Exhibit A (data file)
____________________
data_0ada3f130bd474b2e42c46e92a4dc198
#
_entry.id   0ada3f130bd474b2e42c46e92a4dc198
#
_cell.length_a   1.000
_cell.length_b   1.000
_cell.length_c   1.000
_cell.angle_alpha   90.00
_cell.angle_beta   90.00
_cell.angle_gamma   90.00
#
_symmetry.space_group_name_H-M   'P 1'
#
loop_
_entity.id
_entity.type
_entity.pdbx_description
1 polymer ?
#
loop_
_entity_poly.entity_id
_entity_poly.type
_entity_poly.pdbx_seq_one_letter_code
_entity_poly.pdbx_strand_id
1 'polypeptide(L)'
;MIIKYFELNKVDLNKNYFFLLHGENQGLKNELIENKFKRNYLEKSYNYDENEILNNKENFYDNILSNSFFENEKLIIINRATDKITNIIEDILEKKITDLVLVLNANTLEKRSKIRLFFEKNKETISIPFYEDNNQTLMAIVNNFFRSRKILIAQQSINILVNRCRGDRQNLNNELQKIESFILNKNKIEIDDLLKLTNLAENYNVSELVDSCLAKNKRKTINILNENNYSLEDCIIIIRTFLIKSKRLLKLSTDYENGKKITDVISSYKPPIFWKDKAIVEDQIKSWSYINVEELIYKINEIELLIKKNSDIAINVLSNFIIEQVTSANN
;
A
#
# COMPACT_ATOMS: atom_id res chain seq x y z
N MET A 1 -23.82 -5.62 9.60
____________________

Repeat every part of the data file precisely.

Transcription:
data_0ada3f130bd474b2e42c46e92a4dc198
#
_entry.id   0ada3f130bd474b2e42c46e92a4dc198
#
_cell.length_a   1.000
_cell.length_b   1.000
_cell.length_c   1.000
_cell.angle_alpha   90.00
_cell.angle_beta   90.00
_cell.angle_gamma   90.00
#
_symmetry.space_group_name_H-M   'P 1'
#
loop_
_entity.id
_entity.type
_entity.pdbx_description
1 polymer ?
#
loop_
_entity_poly.entity_id
_entity_poly.type
_entity_poly.pdbx_seq_one_letter_code
_entity_poly.pdbx_strand_id
1 'polypeptide(L)'
;MIIKYFELNKVDLNKNYFFLLHGENQGLKNELIENKFKRNYLEKSYNYDENEILNNKENFYDNILSNSFFENEKLIIINRATDKITNIIEDILEKKITDLVLVLNANTLEKRSKIRLFFEKNKETISIPFYEDNNQTLMAIVNNFFRSRKILIAQQSINILVNRCRGDRQNLNNELQKIESFILNKNKIEIDDLLKLTNLAENYNVSELVDSCLAKNKRKTINILNENNYSLEDCIIIIRTFLIKSKRLLKLSTDYENGKKITDVISSYKPPIFWKDKAIVEDQIKSWSYINVEELIYKINEIELLIKKNSDIAINVLSNFIIEQVTSANN
;
A
#
# COMPACT_ATOMS: atom_id res chain seq x y z
N MET A 1 -23.82 -5.62 9.60